“I woke up this morning and got myself a beer,” and with those lyrics, The Doors were off and running with one of the best albums of their career.
The Doors released their fifth studio album during February of 1970. Morrison Hotel and the album which followed, L. A. Woman, would be the culmination of their career.
Robbie Krieger was the primary creative force behind their last album,The Soft Parade, but now Jim Morrison stepped to the forefront again. His fusion of a blues/hard rock sound with his poetry opened a new chapter in the band's career. The album was a critical and commercial success. Despite not containing any huge hit singles, it still reached number four on the American charts.
This is an album that just makes sense and hangs together well. I was working for my college radio station when it was released and remember many of the songs being in heavy rotation. My personal copy received a lot of play on my turn table at the time, and I still give it a spin every now and then. Forty years has not lessened the enjoyment or impact of this release.
“Roadhouse Blues” is the first track and sets the tone for the album. It is straight ahead rock ‘n’ roll. Lonnie Mack was the bassist but also played the sophisticated lead guitar runs even though he was unaccredited in the album notes. The final track, “Maggie M’Gill,” is a fine blues rocker and is a nice bookend for the album. There was also a lot of good material in between these two rocking tracks.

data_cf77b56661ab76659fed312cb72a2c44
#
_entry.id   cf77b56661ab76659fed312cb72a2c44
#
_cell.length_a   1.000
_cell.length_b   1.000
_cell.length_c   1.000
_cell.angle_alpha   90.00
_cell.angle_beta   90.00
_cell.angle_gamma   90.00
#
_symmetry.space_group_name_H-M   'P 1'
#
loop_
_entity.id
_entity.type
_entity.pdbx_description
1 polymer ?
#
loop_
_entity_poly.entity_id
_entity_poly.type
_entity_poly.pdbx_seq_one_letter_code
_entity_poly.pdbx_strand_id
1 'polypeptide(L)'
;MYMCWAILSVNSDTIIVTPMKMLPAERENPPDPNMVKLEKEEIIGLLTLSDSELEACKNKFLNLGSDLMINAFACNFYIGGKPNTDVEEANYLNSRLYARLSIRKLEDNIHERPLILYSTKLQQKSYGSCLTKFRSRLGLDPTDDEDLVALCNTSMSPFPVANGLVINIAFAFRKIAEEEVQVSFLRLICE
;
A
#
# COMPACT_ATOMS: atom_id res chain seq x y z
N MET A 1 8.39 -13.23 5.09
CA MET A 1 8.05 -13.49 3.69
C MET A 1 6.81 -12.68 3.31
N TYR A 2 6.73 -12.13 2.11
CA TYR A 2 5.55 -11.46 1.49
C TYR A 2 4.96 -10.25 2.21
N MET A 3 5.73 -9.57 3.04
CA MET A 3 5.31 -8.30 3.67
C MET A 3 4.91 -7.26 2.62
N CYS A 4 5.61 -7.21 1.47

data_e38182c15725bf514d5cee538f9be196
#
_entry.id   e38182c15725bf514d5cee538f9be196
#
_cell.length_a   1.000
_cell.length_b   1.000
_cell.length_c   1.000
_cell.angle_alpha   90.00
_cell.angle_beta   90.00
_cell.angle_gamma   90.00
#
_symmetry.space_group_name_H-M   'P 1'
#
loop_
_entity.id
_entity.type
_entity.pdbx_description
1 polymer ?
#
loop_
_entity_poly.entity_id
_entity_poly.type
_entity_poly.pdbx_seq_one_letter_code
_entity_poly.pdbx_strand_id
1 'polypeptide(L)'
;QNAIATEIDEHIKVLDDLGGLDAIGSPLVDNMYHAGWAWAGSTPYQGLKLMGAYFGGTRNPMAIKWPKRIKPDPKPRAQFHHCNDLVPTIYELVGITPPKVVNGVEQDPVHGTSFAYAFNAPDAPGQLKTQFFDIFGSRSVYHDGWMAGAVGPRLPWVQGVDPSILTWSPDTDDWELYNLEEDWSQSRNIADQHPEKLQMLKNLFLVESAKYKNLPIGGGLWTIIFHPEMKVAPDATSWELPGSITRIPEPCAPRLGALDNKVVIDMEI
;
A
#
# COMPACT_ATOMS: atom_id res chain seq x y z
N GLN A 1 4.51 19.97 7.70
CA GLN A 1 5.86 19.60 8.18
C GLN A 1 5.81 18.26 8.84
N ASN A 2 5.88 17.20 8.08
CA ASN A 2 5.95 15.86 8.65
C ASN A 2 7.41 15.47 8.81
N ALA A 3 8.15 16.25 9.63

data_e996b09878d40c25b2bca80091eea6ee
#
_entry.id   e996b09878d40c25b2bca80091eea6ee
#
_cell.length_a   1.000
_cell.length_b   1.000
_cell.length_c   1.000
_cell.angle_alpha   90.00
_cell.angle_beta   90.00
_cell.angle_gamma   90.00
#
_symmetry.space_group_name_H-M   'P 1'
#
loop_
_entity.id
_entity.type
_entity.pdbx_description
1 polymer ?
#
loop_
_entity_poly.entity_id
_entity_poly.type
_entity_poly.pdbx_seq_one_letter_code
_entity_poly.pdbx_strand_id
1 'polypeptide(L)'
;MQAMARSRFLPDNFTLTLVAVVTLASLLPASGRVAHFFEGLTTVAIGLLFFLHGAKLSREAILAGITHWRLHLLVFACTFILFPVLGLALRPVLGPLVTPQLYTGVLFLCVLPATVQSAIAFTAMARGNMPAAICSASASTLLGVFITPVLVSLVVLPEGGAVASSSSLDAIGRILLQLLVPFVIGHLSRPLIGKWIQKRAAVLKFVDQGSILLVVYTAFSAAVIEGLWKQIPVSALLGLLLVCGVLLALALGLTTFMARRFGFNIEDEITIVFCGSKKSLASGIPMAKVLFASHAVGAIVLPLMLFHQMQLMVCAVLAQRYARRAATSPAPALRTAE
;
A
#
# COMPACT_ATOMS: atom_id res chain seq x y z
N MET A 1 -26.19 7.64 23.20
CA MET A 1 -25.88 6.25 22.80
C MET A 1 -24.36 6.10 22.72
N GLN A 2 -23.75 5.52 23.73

I don’t know why “Waiting For The Sun” was left off the prior album of the same name, but this slowing building track is excellent. “Peace Frog” with its social commentary and wah-wah guitar intro is one of the classics in the Doors' catalogue. It also segues into “Blue Sunday,” which is a nice change of pace.
There are a number of other very good to excellent tracks. “Queen Of The Highway” was a rocking tribute to girlfriend Pamela Courson. “Indian Summer” has a simplistic beauty. “Ship Of Fools” has a wonderful soulful vocal by Morrison. “You Make Me Real” may be filler but it is superior filler.
Morrison Hotel is raunchy, energetic, and explosive. It is bar band music at its best. It remains a superior testament to one of rock’s enduring bands.